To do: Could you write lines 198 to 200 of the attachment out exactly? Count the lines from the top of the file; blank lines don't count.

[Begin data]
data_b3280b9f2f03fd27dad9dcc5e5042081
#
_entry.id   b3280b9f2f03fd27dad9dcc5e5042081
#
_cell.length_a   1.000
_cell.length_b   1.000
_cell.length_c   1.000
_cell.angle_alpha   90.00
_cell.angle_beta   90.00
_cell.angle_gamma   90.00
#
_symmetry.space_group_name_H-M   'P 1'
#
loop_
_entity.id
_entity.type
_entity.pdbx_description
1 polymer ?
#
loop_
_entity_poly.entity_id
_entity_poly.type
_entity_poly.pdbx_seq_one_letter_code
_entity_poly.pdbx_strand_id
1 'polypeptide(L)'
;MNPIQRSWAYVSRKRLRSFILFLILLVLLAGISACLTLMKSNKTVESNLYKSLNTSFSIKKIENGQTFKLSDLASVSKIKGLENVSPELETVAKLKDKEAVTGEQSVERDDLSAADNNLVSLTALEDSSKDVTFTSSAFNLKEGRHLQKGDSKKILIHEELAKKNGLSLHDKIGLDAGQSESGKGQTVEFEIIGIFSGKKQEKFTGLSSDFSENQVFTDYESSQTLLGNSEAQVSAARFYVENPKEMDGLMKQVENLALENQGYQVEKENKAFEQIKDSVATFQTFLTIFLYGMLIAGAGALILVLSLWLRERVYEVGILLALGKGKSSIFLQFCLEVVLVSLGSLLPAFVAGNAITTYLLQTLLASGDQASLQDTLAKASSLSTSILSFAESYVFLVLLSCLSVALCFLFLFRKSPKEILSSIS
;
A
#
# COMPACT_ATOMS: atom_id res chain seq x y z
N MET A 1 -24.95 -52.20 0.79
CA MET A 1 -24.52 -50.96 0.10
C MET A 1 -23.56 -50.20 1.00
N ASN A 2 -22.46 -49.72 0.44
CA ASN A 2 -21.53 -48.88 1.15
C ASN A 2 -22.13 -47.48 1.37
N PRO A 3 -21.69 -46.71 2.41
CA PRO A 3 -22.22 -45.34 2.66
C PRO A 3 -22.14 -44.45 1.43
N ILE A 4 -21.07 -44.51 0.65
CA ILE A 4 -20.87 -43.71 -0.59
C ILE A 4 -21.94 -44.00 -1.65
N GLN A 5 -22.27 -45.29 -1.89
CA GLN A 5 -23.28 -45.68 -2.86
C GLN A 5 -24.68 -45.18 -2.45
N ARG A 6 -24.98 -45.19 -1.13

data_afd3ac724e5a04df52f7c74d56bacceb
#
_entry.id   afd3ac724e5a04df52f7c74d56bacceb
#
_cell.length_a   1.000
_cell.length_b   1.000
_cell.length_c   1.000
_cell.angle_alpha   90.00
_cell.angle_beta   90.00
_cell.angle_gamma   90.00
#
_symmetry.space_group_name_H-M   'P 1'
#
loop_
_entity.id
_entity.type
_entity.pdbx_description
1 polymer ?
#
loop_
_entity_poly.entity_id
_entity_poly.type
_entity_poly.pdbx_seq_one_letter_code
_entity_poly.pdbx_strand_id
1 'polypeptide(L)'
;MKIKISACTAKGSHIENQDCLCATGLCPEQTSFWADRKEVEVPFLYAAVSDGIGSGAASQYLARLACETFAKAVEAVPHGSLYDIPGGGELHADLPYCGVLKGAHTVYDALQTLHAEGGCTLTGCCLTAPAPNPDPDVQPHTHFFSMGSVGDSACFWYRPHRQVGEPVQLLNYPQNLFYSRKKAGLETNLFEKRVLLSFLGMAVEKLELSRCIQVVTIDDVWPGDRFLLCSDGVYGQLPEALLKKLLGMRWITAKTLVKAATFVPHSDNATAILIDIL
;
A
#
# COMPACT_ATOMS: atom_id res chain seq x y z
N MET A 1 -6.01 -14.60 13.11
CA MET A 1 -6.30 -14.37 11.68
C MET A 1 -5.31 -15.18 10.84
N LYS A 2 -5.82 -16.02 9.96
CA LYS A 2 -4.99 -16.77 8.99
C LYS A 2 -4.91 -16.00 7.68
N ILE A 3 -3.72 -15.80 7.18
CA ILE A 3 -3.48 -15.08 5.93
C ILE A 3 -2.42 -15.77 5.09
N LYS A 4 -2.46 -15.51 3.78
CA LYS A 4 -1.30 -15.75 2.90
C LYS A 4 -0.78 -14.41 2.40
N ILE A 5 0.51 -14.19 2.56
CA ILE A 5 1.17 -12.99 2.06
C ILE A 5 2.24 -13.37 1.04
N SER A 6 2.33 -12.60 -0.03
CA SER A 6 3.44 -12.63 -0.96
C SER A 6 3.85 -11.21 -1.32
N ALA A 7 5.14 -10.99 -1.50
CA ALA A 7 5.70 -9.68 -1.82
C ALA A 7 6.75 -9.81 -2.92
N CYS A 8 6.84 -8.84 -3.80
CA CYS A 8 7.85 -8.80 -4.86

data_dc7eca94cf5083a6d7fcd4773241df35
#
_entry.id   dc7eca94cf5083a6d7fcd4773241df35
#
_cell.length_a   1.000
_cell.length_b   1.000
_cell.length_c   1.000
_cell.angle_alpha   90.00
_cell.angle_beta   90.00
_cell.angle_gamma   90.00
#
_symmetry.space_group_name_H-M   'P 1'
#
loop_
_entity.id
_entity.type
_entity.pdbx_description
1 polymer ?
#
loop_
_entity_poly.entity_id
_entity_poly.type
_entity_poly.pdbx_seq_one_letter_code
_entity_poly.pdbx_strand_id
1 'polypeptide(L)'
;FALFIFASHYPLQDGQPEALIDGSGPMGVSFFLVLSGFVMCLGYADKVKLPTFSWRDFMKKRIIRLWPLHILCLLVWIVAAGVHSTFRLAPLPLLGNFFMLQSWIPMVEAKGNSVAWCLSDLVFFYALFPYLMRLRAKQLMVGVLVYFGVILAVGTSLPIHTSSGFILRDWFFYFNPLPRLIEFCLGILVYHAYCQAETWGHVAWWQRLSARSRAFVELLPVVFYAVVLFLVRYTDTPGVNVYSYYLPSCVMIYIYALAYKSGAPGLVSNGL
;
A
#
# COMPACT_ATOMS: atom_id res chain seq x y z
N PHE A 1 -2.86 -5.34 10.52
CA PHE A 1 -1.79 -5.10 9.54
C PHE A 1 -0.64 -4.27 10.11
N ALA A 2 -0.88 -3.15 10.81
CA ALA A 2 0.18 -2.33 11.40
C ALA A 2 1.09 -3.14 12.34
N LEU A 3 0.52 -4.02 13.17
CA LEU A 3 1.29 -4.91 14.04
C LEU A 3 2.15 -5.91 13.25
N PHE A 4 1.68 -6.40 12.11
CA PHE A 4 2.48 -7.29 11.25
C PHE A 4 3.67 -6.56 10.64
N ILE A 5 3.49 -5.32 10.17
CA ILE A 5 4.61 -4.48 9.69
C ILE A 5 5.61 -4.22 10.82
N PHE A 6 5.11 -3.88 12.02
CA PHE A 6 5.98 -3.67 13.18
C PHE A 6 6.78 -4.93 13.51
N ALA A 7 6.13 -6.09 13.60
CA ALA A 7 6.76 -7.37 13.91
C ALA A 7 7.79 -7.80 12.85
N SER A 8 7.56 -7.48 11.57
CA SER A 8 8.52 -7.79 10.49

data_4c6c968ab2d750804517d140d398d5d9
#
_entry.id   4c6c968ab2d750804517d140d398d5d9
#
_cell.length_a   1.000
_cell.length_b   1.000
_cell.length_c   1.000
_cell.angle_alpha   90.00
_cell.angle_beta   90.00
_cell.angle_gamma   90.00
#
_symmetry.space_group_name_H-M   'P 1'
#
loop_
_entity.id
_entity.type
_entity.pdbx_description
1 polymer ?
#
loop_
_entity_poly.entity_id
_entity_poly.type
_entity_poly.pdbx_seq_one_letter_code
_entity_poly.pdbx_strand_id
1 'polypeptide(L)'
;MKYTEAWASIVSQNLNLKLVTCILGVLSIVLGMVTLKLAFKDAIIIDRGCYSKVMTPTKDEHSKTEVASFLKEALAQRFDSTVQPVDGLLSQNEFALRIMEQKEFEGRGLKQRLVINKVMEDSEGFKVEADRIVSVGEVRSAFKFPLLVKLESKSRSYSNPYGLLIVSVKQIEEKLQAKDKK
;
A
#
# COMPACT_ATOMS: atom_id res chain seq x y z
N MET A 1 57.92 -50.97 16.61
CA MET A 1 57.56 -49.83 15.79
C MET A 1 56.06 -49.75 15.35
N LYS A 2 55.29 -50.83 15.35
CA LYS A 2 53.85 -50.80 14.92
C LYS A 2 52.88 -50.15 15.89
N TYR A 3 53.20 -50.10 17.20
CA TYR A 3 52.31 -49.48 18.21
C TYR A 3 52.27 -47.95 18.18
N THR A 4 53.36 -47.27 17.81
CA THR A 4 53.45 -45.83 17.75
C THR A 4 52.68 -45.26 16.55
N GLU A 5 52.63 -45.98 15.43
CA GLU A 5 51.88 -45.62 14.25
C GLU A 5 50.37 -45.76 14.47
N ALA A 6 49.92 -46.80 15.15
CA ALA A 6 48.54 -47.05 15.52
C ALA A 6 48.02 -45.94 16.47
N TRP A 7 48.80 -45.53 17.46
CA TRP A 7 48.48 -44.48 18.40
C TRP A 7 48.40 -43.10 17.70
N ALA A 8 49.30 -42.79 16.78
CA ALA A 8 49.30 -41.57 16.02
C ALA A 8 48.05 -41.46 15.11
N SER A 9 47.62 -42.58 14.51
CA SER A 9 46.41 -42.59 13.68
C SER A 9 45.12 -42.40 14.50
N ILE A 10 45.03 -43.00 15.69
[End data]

N ALA A 6 49.92 -46.80 15.15
CA ALA A 6 48.54 -47.05 15.52
C ALA A 6 48.02 -45.94 16.47